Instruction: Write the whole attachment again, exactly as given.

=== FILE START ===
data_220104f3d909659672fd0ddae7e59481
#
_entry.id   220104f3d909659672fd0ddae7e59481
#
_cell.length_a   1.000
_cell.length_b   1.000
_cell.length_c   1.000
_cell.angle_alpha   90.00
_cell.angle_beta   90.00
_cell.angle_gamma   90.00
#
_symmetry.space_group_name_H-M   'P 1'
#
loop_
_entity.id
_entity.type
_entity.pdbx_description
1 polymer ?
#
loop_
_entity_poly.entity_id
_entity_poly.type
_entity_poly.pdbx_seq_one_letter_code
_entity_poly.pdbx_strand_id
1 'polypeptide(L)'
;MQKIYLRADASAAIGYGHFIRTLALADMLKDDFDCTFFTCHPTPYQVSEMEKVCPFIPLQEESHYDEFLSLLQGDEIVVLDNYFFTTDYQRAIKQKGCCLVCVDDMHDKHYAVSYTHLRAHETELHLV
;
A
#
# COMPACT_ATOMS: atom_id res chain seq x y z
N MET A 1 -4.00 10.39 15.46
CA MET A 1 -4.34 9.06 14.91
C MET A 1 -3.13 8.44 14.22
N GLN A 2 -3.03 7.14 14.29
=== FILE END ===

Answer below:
data_220104f3d909659672fd0ddae7e59481
#
_entry.id   220104f3d909659672fd0ddae7e59481
#
_cell.length_a   1.000
_cell.length_b   1.000
_cell.length_c   1.000
_cell.angle_alpha   90.00
_cell.angle_beta   90.00
_cell.angle_gamma   90.00
#
_symmetry.space_group_name_H-M   'P 1'
#
loop_
_entity.id
_entity.type
_entity.pdbx_description
1 polymer ?
#
loop_
_entity_poly.entity_id
_entity_poly.type
_entity_poly.pdbx_seq_one_letter_code
_entity_poly.pdbx_strand_id
1 'polypeptide(L)'
;MQKIYLRADASAAIGYGHFIRTLALADMLKDDFDCTFFTCHPTPYQVSEMEKVCPFIPLQEESHYDEFLSLLQGDEIVVLDNYFFTTDYQRAIKQKGCCLVCVDDMHDKHYAVSYTHLRAHETELHLV
;
A
#
# COMPACT_ATOMS: atom_id res chain seq x y z
N MET A 1 -4.00 10.39 15.46
CA MET A 1 -4.34 9.06 14.91
C MET A 1 -3.13 8.44 14.22
N GLN A 2 -3.03 7.14 14.29